pitty the foo'!

Originally Published August 30th, 2010 

Ya’ll remember Mr. T right?


I woke up this morning with stuff to say.

Now, this isn’t a real problem for us, but occassionally when we go out I see looks of pity on people’s faces… and the comments. The comments do not get to me. (You know, “Bless your heart” type stuff. Like I’m a one legged beggar on the side of the road or something.) I’m not irritated with them or offended. I mostly just feel sorry for the people

who see dollar amounts instead of children

who treasure their decaying earthly possessions more than the eternal soul of another person

who buy big houses to store them up with lots of crap while their souls are empty

who think that because we have a “large” family we must be poor

or (almost worse) who think that we have many children because we can “afford” it.

I don’t know about ya’ll, but I grew up with only one sibling. A brother. And my parents both worked two jobs for much of the latter part of our upbringing. Eventually they had a third child and for 3 years all three of us lived under the same roof. But for most of my growing up years, there were only two of us. There were times when money was tight and my parents honestly prayed for our next meal. And then the doorbell rang and there was a sack of groceries or a wad of cash shoved in the mailbox.

I can remember my mother sweetly suggesting that we try the thrift store for back to school clothes…before we hit K-mart to spend the big bucks. I can remember doing all of the Christmas shopping for my little brother at used and second hand stores. I can remember my mamma staying up until 4 a.m., working with her hands to craft something to sell at a festival or fair that began in only a few hours. I can remember my dad trading in his own car for my bright shiny pick up truck, and not having his own car for a while because of it.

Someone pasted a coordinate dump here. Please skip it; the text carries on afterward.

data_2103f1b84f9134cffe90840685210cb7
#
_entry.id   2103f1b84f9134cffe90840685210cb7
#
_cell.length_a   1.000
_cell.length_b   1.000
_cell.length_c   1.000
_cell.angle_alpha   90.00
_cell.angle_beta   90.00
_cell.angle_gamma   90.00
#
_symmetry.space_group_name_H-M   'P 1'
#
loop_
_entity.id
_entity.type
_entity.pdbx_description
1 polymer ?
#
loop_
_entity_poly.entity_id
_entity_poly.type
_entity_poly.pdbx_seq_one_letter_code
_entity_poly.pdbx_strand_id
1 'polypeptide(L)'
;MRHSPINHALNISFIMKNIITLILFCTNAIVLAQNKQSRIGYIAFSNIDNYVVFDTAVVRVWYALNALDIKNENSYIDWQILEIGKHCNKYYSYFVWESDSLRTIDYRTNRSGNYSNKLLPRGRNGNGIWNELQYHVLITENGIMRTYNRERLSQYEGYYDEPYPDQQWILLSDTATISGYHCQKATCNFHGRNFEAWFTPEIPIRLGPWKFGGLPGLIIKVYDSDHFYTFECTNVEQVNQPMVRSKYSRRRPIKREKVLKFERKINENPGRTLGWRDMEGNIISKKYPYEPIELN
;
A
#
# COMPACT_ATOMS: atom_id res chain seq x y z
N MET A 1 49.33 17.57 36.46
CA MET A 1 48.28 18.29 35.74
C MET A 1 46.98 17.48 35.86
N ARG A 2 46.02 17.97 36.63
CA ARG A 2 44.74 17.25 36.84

But when I look back (and I’m pretty sure I can speak for my older brother here too), I never think of “doing without”. I can’t remember the feeling of being poor or worrying over it. Our parents stressed one thing over and over again…the only thing you can take to heaven with you is people. The other stuff doesn’t matter. What’s stands out the strongest when I reminisce is the times of laughing it up with my older brother. We didn’t need toys. We had them, but our best play times were spent with a fan and a cassette tape recorder. In our underwear. (We had clothes, but being underwear super heroes was way funner.) Our house was always pretty and clean. My mamma didn’t need fancy stuff to help her clean or decorate. She made a lot of our home decor with her own two hands.

And yes, I pity the fool who works day and night to pay for the house, the car, the tv, the fancy phone, the fancy food, but would never give a second thought to having another child, or investing in life of one of the countless millions of orphans across the globe.

Pity me? Please don’t. I’m so rich! I get to build up souls for the kingdom of God, and keep these treasures this side of heaven!

When you look at your children today, see their little souls. Every word, every action, every small.little.thing.you.do matters. The dirty diapers in the night. The endless squabbles with siblings. The breakfast you cooked that everyone hated. It’s all for the glory of God and the building of his kingdom. May your words be like drops of rain on their thirsty souls today, Mammas!